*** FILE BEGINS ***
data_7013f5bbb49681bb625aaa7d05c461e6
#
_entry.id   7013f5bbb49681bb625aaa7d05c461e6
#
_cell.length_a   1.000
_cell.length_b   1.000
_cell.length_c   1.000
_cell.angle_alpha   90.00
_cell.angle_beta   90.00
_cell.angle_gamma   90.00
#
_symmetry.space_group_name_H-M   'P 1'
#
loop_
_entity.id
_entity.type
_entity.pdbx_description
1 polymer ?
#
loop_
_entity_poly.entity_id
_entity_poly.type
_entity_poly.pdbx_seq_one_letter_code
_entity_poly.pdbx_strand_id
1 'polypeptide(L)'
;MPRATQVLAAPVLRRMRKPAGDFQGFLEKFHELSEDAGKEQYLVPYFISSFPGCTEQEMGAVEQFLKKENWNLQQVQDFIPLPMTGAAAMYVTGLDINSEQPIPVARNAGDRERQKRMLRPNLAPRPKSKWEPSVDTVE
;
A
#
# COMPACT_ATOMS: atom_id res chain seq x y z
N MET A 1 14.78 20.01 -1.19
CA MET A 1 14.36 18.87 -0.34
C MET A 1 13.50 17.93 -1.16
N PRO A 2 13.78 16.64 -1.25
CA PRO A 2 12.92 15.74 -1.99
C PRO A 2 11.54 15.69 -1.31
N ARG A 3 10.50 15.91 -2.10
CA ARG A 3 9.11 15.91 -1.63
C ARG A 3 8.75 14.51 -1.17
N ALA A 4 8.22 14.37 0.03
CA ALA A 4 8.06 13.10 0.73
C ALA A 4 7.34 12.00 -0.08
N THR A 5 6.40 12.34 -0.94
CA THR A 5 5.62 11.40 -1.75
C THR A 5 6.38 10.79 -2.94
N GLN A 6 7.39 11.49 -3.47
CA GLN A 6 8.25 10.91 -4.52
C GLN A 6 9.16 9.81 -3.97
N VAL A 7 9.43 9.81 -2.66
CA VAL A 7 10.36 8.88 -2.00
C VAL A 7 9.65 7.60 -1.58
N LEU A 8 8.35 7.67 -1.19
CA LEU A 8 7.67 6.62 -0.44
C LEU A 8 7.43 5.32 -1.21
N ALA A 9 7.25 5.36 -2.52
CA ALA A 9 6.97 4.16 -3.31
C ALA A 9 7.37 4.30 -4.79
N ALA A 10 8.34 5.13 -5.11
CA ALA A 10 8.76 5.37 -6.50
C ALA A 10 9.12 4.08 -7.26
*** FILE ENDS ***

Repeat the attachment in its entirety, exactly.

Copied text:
data_7013f5bbb49681bb625aaa7d05c461e6
#
_entry.id   7013f5bbb49681bb625aaa7d05c461e6
#
_cell.length_a   1.000
_cell.length_b   1.000
_cell.length_c   1.000
_cell.angle_alpha   90.00
_cell.angle_beta   90.00
_cell.angle_gamma   90.00
#
_symmetry.space_group_name_H-M   'P 1'
#
loop_
_entity.id
_entity.type
_entity.pdbx_description
1 polymer ?
#
loop_
_entity_poly.entity_id
_entity_poly.type
_entity_poly.pdbx_seq_one_letter_code
_entity_poly.pdbx_strand_id
1 'polypeptide(L)'
;MPRATQVLAAPVLRRMRKPAGDFQGFLEKFHELSEDAGKEQYLVPYFISSFPGCTEQEMGAVEQFLKKENWNLQQVQDFIPLPMTGAAAMYVTGLDINSEQPIPVARNAGDRERQKRMLRPNLAPRPKSKWEPSVDTVE
;
A
#
# COMPACT_ATOMS: atom_id res chain seq x y z
N MET A 1 14.78 20.01 -1.19
CA MET A 1 14.36 18.87 -0.34
C MET A 1 13.50 17.93 -1.16
N PRO A 2 13.78 16.64 -1.25
CA PRO A 2 12.92 15.74 -1.99
C PRO A 2 11.54 15.69 -1.31
N ARG A 3 10.50 15.91 -2.10
CA ARG A 3 9.11 15.91 -1.63
C ARG A 3 8.75 14.51 -1.17
N ALA A 4 8.22 14.37 0.03
CA ALA A 4 8.06 13.10 0.73
C ALA A 4 7.34 12.00 -0.08
N THR A 5 6.40 12.34 -0.94
CA THR A 5 5.62 11.40 -1.75
C THR A 5 6.38 10.79 -2.94
N GLN A 6 7.39 11.49 -3.47
CA GLN A 6 8.25 10.91 -4.52
C GLN A 6 9.16 9.81 -3.97
N VAL A 7 9.43 9.81 -2.66
CA VAL A 7 10.36 8.88 -2.00
C VAL A 7 9.65 7.60 -1.58
N LEU A 8 8.35 7.67 -1.19
CA LEU A 8 7.67 6.62 -0.44
C LEU A 8 7.43 5.32 -1.21
N ALA A 9 7.25 5.36 -2.52
CA ALA A 9 6.97 4.16 -3.31
C ALA A 9 7.37 4.30 -4.79
N ALA A 10 8.34 5.13 -5.11
CA ALA A 10 8.76 5.37 -6.50
C ALA A 10 9.12 4.08 -7.26